Logo on the former AP Building in New York City

AP entered the broadcast field in 1941 when it began distributing news to radio stations; it created its own radio network in 1974. In 1994, it established APTV, a global video newsgathering agency. APTV merged with WorldWide Television News in 1998 to form APTN, which provides video to international broadcasters and websites. In 2004, AP moved its world headquarters from its longtime home at 50 Rockefeller Plaza to a huge building at 450 West 33rd Street in Manhattan—which also houses the New York Daily News and the studios of New York's public television station, WNET. In 2009, AP had more than 240 bureaus globally. Its mission—"to gather with economy and efficiency an accurate and impartial report of the news"—has not changed since its founding, but digital technology has made the distribution of the AP news report an interactive endeavor between AP and its 1,400 U.S. newspaper members as well as broadcasters, international subscribers, and online customers.

The AP began diversifying its news gathering capabilities and by 2007 AP was generating only about 30% of its revenue from United States newspapers. 37% came from the global broadcast customers, 15% from online ventures and 18% came from international newspapers and from photography.[11]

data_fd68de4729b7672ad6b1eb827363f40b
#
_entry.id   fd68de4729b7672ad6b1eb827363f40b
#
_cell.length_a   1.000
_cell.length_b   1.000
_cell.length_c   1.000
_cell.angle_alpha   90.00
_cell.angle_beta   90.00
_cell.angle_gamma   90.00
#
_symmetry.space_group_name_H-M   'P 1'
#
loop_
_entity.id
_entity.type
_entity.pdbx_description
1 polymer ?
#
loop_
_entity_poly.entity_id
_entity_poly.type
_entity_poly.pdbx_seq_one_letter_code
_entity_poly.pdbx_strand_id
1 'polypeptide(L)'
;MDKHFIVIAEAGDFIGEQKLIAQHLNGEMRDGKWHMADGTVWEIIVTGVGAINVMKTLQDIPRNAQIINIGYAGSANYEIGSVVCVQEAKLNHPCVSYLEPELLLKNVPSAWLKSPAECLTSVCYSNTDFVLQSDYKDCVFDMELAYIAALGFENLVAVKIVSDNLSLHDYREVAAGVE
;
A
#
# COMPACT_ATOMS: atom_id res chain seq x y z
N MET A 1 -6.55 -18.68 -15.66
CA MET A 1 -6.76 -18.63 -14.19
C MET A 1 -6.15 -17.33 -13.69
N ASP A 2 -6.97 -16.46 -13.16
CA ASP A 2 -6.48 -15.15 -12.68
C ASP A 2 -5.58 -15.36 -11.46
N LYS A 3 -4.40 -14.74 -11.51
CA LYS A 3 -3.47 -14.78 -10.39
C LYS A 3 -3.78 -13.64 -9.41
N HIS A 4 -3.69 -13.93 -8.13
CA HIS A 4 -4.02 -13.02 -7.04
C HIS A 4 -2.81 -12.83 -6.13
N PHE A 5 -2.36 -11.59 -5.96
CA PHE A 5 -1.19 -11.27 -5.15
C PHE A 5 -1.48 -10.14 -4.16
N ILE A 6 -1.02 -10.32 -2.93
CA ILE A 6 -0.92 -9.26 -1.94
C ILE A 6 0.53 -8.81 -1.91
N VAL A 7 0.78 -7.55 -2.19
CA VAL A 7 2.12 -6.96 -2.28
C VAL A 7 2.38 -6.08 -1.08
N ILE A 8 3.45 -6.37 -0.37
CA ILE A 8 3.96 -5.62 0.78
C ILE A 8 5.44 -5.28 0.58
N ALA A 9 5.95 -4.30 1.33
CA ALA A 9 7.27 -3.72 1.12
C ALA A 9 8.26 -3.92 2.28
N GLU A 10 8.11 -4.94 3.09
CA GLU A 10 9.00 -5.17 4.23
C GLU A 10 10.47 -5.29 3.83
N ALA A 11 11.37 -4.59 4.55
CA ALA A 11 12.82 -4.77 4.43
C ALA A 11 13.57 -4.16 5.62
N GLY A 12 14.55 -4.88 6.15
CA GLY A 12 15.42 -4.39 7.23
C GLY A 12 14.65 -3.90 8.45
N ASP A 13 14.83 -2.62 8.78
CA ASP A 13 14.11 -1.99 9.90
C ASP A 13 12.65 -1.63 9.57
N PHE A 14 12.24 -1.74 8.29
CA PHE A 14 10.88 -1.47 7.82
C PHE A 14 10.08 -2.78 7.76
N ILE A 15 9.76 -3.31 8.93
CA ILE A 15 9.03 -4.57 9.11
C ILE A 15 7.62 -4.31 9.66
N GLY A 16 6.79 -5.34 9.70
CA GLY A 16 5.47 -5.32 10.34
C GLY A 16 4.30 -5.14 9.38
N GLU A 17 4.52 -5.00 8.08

Web resource

The AP's multi-topic structure has resulted in web portals such as Yahoo! and MSN posting its articles, often relying on the AP as their first source for news coverage of breaking news items. This and the constant updating evolving stories require has had a major impact on the AP's public image and role, giving new credence to the AP's ongoing mission of having staff for covering every area of news fully and promptly. The AP was also the news service used on the Wii's News Channel.[12] In 2007, Google announced that it was paying to receive Associated Press content, to be displayed in Google News,[13] though this was interrupted from late 2009 to mid-2010, due to a licensing dispute.[14][15]

Other Languages
العربية: أسوشيتد برس
asturianu: Associated Press
azərbaycanca: Associated Press
Bân-lâm-gú: Bí-liân-siā
беларуская: Associated Press
беларуская (тарашкевіца)‎: Associated Press
български: Асошиейтед Прес
čeština: Associated Press
Ελληνικά: Associated Press
Esperanto: Associated Press
français: Associated Press
한국어: AP (통신사)
Bahasa Indonesia: Associated Press
עברית: Associated Press
Basa Jawa: Associated Press
ქართული: Associated Press
latviešu: Associated Press
lietuvių: Associated Press
Bahasa Melayu: Associated Press
Nederlands: Associated Press
日本語: AP通信
oʻzbekcha/ўзбекча: Assoshieyted press
português: Associated Press
Simple English: Associated Press
slovenčina: Associated Press
српски / srpski: Асошијетед прес
srpskohrvatski / српскохрватски: Associated Press
українська: Ассошіейтед прес
Tiếng Việt: Associated Press
ייִדיש: AP
粵語: 美聯社
中文: 美联社